Today ratings are more omnipresent than ever. In the past decade, as consumers have turned to the Internet to voice their opinions and thoughts online, ratings have permeated nearly every product and service. Whether the ratings come in the form of a number of stars or even comments that offer more detail, consumers have taken charge to ensure quality and to vent their disappointments. Mega sites such as Yelp and Travelocity have allowed people to rate their experiences for a trip, a meal, a school, a doctor – the list is endless.
There is hardly an experience today that does not have some sort of rating or forum attached to it so it — should come as no surprise that even countries are rated. Will online reputation management for nation-states be far behind?
This year, Sweden overtakes Canada as the top country according to the new release of the 2016 Country RepTrak®, the world’s largest annual survey of country reputations. In a press release, Nicolas Trad, executive partner at the Reputation Institute, explained that Sweden won the top rating for being “… welcoming, safe and beautiful…the top three drivers of a country’s reputation.” Trad noted that nations with a positive perception are better positioned to garner more tourists, increase exports, improve diplomacy and attract foreign investment.
Trad explained that the 2016 Country RepTrak® scores are based on more than 58,000 ratings collected in the first quarter of 2016. “They measure consumer perceptions of whether the country has an advanced economy, an appealing environment and an effective government,” said Trad.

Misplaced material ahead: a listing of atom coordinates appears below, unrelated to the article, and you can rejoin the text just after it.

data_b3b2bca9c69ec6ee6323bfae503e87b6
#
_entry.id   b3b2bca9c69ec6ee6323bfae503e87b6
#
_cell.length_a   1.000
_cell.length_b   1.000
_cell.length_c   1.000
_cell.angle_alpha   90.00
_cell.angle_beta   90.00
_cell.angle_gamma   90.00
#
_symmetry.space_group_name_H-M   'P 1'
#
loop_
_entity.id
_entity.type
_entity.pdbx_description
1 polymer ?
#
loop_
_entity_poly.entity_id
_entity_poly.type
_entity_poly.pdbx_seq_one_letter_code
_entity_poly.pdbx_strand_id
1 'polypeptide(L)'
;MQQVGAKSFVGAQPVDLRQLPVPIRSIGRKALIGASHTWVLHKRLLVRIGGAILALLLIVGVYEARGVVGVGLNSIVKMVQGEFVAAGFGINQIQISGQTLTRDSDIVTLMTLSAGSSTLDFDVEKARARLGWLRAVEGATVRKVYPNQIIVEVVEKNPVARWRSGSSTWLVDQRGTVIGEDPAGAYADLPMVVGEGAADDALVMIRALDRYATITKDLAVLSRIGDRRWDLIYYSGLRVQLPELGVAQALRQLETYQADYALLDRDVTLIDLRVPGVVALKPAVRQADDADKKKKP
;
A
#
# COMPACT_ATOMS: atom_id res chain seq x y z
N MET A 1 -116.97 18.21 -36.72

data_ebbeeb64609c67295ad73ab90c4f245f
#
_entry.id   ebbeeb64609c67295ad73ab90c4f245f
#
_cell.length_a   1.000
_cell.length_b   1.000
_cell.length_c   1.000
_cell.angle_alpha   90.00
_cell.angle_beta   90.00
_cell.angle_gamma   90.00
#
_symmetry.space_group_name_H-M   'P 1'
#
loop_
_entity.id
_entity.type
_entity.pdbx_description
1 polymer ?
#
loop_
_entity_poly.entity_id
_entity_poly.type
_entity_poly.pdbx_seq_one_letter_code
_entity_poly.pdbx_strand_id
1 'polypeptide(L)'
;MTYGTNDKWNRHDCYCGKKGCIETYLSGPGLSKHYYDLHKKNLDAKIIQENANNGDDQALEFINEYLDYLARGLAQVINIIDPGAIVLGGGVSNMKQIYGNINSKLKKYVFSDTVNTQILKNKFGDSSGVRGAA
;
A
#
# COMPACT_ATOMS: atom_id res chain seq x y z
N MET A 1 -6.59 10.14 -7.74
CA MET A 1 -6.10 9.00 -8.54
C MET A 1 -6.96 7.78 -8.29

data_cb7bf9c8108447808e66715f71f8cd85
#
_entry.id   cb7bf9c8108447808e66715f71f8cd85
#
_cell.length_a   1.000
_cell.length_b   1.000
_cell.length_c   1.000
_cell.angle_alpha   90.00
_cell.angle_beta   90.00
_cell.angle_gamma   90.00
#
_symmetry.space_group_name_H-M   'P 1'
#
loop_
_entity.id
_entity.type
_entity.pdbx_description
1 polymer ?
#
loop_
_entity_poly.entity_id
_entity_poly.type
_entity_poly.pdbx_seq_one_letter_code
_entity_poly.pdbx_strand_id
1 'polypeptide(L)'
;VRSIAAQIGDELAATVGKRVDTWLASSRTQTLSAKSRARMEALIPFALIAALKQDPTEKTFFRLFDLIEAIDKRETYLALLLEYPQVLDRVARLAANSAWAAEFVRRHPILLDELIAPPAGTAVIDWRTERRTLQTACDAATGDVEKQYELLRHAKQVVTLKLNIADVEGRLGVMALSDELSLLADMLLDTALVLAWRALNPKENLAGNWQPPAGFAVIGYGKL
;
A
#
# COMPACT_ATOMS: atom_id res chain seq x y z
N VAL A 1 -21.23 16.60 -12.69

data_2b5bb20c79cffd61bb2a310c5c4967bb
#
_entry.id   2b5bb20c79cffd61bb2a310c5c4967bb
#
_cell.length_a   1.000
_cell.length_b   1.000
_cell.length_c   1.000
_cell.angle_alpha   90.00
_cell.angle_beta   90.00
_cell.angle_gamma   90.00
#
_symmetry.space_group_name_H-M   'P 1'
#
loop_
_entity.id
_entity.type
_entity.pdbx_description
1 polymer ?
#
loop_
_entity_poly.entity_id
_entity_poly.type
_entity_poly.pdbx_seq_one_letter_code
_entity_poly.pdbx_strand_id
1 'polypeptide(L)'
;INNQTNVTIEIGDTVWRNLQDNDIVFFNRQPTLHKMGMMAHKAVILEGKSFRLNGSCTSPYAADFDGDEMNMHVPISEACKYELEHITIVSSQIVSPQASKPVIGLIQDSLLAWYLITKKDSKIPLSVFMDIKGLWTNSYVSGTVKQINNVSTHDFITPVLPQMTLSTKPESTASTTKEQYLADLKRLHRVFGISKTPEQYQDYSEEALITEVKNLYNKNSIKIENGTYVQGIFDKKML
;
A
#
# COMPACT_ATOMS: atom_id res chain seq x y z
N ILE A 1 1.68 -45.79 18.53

The top 10 countries are as follows
|1. Sweden||6. Finland|
|2. Canada||7. New Zealand|
|3. Switzerland||8. Denmark|
|4. Australia||9. Ireland|
|5. Norway||10. Netherland|
Canada was last year’s top country, while Sweden was in the number 3 spot before overtaking Canada and placing it at number two in 2016. Canada’s move to the second spot was in large part due to consumers’ perceptions that the country does not have a strong business destination orinvestment environment, according to Daniel Tisch, President and CEO of Argyle Public Relationships.
“With a long-term program to build a better business brand, backed by tangible policy change and delivery of positive business experiences, Canada can regain its status as the world’s most reputable nation,” Said Tisch.
In addition to Canada’s and Sweden’s high rankings in the eyes of thousands of surveyed consumers, The Reputation Institute discovered some interesting trends and perceptions in this year’s report. For instance, Russia is starting to see a boost in the reputation of “4.7 points,” but still did not make the top ten list. The country that has shown the most improvement this year is France – with a reputation boost of 4.9 points. The country that has seen its reputation dwindle is Turkey – losing 7.0 points. Many of the hills and valleys seen may fluctuate due to political climate and perceived safety for both investing and traveling.